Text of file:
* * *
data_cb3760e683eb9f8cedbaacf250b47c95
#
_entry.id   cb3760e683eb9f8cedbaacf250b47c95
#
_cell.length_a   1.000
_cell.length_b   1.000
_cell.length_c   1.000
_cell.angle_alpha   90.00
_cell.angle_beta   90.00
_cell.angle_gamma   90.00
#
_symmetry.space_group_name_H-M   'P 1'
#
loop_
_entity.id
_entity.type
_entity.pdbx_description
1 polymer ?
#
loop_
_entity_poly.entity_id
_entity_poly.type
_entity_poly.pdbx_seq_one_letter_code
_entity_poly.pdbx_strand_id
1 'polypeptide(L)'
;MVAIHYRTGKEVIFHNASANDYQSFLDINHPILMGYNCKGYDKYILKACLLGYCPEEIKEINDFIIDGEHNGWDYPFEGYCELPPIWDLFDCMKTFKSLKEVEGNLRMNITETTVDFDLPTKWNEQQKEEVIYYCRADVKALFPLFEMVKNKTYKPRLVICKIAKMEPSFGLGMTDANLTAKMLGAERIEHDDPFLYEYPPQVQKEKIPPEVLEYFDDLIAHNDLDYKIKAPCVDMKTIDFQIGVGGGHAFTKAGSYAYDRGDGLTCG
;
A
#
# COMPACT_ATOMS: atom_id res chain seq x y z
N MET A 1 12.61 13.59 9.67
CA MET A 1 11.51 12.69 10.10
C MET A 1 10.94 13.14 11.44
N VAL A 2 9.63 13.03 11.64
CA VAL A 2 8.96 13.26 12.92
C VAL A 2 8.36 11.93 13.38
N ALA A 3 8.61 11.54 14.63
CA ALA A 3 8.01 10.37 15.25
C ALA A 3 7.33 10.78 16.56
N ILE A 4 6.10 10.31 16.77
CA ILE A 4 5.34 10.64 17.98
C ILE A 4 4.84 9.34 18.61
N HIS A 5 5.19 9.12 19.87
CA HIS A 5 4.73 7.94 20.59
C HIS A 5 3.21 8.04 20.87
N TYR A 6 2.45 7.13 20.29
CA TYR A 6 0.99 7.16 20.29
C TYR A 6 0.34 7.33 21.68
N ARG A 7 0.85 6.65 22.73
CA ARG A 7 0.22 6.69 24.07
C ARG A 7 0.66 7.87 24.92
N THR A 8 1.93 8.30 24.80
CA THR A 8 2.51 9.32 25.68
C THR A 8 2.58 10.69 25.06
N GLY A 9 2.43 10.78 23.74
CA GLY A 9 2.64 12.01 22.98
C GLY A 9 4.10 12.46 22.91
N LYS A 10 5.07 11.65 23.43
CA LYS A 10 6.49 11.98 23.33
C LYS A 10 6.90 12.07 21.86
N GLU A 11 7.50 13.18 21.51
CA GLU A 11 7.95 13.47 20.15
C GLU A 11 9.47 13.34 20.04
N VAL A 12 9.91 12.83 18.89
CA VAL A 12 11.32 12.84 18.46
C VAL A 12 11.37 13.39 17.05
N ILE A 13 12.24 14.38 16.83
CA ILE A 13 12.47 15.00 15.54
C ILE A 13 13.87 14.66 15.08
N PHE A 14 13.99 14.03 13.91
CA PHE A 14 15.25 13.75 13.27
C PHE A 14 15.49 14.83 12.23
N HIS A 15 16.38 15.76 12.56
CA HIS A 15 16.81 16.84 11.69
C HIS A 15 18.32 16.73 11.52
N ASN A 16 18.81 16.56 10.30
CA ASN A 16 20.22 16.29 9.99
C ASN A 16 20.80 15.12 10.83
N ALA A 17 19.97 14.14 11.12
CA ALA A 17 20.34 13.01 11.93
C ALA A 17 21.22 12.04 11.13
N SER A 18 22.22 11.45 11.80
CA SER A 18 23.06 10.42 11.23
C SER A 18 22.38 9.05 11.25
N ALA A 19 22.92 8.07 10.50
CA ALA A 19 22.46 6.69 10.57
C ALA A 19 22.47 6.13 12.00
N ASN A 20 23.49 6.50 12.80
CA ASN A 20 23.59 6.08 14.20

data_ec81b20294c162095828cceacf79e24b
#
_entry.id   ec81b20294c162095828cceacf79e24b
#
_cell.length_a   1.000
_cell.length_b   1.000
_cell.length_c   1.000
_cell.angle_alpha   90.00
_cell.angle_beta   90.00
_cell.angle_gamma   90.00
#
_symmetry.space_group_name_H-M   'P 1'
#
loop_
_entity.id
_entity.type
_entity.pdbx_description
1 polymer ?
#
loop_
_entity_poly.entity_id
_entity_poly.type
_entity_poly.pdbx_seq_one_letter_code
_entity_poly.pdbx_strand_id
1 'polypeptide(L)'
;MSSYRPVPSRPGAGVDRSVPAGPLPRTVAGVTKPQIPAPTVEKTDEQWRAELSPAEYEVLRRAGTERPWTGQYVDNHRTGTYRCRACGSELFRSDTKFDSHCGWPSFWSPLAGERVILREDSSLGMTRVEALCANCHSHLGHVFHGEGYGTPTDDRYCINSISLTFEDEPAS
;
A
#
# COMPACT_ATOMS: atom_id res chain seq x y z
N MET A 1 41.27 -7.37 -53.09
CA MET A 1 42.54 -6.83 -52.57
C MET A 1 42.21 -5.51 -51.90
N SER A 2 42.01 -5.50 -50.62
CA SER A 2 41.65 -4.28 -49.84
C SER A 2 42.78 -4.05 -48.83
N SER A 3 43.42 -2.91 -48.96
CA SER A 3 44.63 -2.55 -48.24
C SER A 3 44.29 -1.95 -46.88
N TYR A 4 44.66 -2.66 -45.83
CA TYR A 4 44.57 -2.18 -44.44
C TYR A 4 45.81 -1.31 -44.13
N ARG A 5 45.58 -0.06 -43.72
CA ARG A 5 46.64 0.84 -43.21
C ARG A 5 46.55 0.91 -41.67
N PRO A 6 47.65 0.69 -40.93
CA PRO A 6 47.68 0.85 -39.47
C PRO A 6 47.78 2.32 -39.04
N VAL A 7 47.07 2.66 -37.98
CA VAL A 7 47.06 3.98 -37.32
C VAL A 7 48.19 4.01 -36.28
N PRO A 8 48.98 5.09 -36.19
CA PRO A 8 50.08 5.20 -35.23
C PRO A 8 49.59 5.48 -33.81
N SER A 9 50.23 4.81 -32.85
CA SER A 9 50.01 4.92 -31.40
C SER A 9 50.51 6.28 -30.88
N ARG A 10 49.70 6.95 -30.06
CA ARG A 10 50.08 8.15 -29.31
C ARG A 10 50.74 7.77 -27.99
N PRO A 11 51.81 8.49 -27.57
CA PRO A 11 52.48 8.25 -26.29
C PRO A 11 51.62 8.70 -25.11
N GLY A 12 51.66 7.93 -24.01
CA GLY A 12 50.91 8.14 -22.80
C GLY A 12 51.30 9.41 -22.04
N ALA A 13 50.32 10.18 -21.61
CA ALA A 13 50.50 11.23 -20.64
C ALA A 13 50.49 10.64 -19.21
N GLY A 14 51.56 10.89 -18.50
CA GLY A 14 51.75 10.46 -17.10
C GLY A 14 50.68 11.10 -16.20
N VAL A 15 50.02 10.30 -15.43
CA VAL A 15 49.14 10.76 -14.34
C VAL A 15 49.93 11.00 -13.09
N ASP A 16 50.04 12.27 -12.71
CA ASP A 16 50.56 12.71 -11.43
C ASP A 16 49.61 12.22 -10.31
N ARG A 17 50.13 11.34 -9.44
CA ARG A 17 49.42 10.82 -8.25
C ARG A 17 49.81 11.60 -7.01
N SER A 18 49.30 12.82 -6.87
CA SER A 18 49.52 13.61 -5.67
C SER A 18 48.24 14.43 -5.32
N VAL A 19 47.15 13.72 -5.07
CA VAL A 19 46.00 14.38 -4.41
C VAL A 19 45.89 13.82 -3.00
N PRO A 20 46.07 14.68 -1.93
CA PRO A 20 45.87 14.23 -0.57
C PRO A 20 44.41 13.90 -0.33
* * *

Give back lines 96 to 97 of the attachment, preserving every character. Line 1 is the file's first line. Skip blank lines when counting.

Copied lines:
_cell.length_c   1.000
_cell.angle_alpha   90.00